When describing what his organization does, he used Middletown as an example.

“If we were to help Middletown to be an actively welcoming community, we would help bring the municipal government in Middletown, students, non-profit leaders, [and] other leaders together to create a plan that would reduce the barriers that immigrants faced from being fully included,” Lubell said. “So we help communities plan to become welcoming, [through] both their policies and their culture. We don’t work formally with Middletown although we’d like to, and we’re happy to support the efforts that Middletown is undertaking to take in some refugees.”

He also recently attended the World Economic Forum in Davos, Switzerland, where he spoke on issues related to immigrants because of its pertinence to the current situation in Europe.

When referring to his making the “40 Under 40” list, he noted that he was excited for the increased exposure that it could bring to Welcoming America, as it is an important time for the work he is doing. He also joked about his age.

“I was excited for a lot of different reasons, but for one, I’m 39 and 11 months, so that was the last possible time that I could be awarded something like that,” Lubell said. “I’m excited to make it under the wire….So for everyone who likes to do things last minute, you can still get it done.”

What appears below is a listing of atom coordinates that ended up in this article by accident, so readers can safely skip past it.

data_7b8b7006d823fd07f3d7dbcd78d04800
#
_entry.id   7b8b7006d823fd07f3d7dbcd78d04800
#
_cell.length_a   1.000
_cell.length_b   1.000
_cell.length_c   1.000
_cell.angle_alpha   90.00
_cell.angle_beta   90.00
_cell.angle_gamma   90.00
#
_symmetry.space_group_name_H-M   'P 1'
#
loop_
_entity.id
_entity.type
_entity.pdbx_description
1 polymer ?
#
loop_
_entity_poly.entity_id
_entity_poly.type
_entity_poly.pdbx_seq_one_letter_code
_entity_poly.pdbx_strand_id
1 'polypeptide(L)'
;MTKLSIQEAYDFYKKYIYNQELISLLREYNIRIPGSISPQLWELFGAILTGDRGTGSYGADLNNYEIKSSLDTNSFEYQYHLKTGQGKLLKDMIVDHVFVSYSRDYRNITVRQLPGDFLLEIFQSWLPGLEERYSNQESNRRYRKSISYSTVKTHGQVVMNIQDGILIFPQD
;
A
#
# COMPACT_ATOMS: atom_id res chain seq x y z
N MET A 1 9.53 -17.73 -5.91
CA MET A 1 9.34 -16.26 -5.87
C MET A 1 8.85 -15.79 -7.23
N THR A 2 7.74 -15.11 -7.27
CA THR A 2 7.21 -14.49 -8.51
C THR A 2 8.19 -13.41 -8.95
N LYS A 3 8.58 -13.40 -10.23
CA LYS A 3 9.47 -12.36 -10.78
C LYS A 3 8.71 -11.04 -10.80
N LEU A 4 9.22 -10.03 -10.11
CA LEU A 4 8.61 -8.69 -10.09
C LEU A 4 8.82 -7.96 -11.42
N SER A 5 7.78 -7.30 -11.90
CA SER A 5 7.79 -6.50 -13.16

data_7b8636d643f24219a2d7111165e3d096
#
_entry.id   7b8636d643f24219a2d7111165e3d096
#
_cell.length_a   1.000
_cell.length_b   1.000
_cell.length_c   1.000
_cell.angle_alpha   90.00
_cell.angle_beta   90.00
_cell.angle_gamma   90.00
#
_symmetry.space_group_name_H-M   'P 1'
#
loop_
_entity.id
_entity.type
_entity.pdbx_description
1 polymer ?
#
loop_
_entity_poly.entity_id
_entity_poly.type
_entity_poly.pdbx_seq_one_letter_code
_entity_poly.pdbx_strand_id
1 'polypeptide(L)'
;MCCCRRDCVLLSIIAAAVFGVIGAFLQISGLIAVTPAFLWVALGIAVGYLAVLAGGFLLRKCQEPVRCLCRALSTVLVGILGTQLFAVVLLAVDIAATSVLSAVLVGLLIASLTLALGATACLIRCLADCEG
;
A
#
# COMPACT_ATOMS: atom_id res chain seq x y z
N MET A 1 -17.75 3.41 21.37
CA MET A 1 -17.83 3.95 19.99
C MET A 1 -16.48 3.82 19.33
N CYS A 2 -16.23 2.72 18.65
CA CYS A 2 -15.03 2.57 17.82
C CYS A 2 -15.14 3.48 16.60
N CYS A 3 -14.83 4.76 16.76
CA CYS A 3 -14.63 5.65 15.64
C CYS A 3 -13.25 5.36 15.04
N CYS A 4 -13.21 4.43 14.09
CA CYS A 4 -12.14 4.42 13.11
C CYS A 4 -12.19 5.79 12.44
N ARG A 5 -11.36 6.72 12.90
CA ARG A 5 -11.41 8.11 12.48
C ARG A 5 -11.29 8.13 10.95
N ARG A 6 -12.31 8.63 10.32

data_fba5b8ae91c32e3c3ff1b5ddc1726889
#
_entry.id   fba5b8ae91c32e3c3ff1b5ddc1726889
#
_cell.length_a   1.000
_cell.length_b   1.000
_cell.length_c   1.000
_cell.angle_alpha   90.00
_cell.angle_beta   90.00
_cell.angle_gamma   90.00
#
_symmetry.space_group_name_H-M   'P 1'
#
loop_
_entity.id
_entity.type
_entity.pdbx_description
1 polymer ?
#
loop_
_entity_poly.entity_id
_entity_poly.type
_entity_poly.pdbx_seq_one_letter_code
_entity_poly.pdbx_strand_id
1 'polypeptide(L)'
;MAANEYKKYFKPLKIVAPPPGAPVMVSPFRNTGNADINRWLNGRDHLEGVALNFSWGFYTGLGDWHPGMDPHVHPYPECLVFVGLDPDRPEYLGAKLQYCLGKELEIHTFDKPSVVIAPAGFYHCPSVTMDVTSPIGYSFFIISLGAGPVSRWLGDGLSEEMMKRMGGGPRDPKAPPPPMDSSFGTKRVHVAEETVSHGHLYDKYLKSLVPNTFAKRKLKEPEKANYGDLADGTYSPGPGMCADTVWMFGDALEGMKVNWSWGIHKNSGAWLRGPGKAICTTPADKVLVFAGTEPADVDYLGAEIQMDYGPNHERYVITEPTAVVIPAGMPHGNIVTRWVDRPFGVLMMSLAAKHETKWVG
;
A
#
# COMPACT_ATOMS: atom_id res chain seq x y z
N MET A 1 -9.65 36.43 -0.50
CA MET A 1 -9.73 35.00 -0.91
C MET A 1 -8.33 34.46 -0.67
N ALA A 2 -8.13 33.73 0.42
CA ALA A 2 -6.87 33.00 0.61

Director of the Patricelli Center for Social Entrepreneurship Makaela Kingsley said that she was inspired by these alumni and appreciates the work they are doing.

“Professionally, I hope that undergraduates are inspired too, as they think about what they want to do after Wesleyan, [since] alumni like these can be mentors and role models,” Kingsley wrote in an email to The Argus.

Lubell encouraged those interested in social justice work to get out there and try it.

“Try lots of different types of non-profits because you don’t know which one is going to be the right fit for your personality,” Lubell said. “So don’t be afraid to try several things, and we’re always eager to help in anyway [we] can. Also, just talking to people in the field is really important to network and to feel better about where you might fit in.”

Lexton also spoke about the powerful work that social entrepreneurs engage in.

“I didn’t know what social entrepreneurship was before I was a social entrepreneur,” Lexton said. “The ability to have your purpose manifest itself in work is a remarkably powerful and special thing. The core and culture of Wesleyan helps to foster that kind of energy in people, and being able to know that there’s synergy out there between what you stand for and what you do with your life.”